On 22 January 2016 at 05:07, Noah Misch <n...@leadboat.com> wrote:

> On Wed, Jan 20, 2016 at 06:58:24PM +0000, Simon Riggs wrote:
> > The main problem is the length of the integration phase, which is mostly
> > where nothing happens.
> The open items wiki page saw steady change from 30 April to 28 December[1];
> the two longest quiet periods were an eleven-day gap from 21 August and a
> nine-day gap from 16 December.  Nineteen distinct contributors were
> finding,
> fixing or otherwise editing data about 9.5 defects.  The integration work
> is
> too slow, yes, but this persistent myth of a dead period is false.
> For my part, I spent 1 July to 11 December reviewing 9.5 commits and
> reporting
> or fixing defective 9.5 work.  (I did spoil myself with a few breaks fixing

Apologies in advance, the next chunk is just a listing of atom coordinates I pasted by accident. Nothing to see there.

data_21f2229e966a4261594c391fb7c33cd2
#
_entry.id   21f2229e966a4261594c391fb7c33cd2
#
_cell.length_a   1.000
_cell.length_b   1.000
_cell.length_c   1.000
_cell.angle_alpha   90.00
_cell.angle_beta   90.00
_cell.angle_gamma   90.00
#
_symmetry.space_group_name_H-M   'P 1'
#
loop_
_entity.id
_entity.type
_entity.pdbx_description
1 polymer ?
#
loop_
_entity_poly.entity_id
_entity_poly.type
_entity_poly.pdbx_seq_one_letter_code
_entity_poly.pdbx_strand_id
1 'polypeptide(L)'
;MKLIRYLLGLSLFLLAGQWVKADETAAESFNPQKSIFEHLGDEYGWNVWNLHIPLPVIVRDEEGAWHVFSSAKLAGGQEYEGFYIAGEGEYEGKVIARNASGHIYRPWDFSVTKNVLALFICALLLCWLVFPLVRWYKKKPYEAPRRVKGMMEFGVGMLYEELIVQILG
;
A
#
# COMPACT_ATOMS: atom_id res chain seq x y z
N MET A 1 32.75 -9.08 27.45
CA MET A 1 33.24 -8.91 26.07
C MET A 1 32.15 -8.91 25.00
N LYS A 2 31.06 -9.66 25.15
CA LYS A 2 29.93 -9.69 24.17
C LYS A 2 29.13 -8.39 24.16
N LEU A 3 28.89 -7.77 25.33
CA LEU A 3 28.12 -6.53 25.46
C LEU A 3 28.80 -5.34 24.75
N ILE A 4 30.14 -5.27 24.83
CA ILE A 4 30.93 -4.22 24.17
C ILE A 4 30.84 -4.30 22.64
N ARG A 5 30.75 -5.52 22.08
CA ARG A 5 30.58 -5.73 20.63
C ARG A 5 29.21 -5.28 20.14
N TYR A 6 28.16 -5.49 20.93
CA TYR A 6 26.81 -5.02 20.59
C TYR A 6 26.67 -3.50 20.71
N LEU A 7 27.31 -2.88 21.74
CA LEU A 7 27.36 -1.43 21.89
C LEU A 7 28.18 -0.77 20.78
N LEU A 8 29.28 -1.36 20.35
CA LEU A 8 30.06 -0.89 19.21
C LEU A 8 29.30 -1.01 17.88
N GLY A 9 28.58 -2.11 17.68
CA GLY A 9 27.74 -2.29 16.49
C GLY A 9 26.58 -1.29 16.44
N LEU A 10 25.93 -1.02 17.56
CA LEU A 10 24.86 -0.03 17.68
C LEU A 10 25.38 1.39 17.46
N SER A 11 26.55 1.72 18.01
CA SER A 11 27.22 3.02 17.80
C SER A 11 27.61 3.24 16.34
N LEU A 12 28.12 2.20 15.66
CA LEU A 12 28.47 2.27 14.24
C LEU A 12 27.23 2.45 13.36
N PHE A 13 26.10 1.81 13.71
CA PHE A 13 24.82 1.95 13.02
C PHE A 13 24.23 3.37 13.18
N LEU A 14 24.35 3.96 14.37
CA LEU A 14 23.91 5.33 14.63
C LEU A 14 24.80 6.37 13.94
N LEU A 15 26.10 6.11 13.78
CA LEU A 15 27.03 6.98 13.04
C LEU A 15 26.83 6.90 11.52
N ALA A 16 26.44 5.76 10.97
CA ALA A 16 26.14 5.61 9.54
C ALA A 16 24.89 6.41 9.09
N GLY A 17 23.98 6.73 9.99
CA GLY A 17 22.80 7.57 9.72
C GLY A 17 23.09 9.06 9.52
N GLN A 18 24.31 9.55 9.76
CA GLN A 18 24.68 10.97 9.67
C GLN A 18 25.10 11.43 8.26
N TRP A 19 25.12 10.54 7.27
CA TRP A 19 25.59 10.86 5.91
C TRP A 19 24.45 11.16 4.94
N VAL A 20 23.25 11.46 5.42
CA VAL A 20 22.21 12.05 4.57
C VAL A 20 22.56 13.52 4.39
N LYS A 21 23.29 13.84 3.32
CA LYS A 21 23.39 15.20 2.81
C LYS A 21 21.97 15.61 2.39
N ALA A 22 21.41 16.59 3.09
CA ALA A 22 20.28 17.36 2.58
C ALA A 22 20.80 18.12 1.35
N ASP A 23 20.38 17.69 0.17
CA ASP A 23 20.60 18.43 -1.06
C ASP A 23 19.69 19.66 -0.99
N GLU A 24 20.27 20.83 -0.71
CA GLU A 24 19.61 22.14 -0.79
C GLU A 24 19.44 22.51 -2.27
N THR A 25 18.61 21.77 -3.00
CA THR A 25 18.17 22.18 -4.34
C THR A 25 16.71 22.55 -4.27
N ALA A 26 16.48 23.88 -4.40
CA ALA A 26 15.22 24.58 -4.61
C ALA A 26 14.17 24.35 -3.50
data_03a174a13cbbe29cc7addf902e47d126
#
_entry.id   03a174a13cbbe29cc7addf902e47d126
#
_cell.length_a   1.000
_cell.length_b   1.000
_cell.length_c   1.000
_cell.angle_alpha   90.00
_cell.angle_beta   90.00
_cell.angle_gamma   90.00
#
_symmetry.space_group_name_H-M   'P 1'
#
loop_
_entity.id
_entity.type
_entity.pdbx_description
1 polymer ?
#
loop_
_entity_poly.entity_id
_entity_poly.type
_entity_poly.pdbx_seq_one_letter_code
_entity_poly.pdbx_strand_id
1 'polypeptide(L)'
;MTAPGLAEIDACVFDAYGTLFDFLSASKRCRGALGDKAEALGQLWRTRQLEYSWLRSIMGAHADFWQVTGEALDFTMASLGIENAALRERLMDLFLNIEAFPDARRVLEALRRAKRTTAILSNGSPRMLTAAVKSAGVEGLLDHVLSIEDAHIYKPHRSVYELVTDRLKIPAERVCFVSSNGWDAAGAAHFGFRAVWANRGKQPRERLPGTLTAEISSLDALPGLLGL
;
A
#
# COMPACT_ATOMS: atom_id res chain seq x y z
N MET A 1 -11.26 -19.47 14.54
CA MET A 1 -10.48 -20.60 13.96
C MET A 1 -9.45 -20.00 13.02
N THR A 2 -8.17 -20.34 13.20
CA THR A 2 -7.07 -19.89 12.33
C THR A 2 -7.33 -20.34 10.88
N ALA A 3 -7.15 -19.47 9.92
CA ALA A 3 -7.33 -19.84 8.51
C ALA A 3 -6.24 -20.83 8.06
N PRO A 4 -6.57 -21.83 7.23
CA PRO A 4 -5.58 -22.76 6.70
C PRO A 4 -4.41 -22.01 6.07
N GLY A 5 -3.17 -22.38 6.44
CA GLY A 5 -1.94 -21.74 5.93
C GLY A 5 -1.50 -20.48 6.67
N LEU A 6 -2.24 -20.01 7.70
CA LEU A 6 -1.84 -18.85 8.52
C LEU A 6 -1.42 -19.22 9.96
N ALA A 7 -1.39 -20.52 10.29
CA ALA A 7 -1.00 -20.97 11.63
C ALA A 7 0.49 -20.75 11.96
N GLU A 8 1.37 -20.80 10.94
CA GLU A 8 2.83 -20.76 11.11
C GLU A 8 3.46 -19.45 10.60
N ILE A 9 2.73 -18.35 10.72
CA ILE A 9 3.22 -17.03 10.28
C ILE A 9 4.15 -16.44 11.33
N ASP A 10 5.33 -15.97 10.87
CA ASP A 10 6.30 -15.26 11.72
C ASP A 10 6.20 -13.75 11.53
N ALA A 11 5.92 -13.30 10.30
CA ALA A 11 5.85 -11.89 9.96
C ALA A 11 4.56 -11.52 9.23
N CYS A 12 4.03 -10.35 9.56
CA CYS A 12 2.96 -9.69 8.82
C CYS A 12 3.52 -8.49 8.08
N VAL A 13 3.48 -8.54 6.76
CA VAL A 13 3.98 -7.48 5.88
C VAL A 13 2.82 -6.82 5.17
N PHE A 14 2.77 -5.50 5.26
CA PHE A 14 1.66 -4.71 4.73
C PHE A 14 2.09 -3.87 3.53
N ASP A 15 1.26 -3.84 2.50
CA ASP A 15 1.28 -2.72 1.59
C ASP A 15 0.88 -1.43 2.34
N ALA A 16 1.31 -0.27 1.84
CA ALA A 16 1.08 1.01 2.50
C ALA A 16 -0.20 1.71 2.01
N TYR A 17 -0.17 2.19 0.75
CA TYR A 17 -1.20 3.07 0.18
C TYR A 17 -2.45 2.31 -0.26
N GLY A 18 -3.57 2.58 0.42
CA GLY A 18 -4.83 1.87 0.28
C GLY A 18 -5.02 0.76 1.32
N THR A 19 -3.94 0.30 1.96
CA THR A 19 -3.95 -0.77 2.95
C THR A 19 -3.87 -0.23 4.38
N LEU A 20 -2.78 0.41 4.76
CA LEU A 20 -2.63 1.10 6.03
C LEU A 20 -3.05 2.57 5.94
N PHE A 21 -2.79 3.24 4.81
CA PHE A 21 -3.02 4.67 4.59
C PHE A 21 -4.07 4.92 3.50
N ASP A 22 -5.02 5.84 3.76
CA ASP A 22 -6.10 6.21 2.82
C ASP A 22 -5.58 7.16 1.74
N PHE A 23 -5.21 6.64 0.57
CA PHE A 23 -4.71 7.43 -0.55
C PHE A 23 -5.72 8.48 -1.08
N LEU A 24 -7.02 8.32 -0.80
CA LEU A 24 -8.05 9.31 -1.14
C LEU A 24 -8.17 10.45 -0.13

> pre-9.5 bugs.)  I doubt the 9.5 new bugs would have run dry within the next
> five months, either, but the release team picked a fair juncture to give up
> and call it dot-zero.
> nm
> [1]
> https://wiki.postgresql.org/index.php?title=PostgreSQL_9.5_Open_Items&limit=500&action=history

Thanks for explaining that, and thanks for that work. Had I known you were
doing that I wouldn't have said "nothing happens".

What I do observe is that we have N developers writing patches, C
committers committing patches and R people reviewing things during the
integration phase.

N > C > R so that N >> R

Meaning that during the integration phase our parallel efficiency drops
significantly, but as you say, not to zero. Given that the integration
phase is frequently at least as long as the development phase we end up
operating at about 0.5-0.6 of maximum efficiency. I would like to improve
on that, if possible.

I'll do what I can to shorten the integration phase, including the
prioritization/triage step I volunteered for, applied to the last CF.

Simon Riggs                http://www.2ndQuadrant.com/
PostgreSQL Development, 24x7 Support, Remote DBA, Training & Services

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